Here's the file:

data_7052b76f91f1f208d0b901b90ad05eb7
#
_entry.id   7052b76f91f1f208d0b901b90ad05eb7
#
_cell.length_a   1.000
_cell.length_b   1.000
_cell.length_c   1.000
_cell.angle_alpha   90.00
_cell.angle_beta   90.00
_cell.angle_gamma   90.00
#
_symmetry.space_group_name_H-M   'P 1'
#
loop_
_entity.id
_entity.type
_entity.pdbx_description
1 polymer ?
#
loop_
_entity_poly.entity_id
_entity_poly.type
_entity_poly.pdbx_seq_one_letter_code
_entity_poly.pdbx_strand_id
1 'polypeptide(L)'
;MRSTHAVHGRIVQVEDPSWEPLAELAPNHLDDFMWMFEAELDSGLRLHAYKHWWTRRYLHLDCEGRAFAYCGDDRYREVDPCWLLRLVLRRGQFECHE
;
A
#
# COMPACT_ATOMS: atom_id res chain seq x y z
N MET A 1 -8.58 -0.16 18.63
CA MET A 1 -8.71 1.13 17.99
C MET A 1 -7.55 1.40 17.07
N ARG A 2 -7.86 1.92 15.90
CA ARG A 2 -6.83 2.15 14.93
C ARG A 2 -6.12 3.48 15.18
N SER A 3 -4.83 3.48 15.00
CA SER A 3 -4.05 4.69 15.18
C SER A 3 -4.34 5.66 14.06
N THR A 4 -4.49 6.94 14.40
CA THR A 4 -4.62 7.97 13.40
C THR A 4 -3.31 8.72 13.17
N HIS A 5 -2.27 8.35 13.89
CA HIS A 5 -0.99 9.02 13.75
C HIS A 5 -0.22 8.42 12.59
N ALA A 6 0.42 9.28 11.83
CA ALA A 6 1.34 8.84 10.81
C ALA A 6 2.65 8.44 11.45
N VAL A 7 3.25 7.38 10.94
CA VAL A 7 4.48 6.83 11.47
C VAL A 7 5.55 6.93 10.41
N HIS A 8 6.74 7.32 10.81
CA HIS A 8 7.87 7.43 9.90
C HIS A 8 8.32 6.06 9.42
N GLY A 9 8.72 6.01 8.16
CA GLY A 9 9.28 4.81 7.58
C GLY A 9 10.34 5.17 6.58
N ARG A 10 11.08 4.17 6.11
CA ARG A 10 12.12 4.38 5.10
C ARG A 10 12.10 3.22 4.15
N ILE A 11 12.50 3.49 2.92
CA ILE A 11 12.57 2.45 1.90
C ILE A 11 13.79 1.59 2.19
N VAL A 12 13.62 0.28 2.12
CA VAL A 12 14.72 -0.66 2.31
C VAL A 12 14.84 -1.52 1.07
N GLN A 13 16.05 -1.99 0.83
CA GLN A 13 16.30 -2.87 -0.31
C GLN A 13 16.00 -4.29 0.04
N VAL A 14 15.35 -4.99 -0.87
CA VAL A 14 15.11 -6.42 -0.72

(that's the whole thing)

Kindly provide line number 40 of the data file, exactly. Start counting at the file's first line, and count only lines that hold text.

N THR A 4 -4.49 6.94 14.40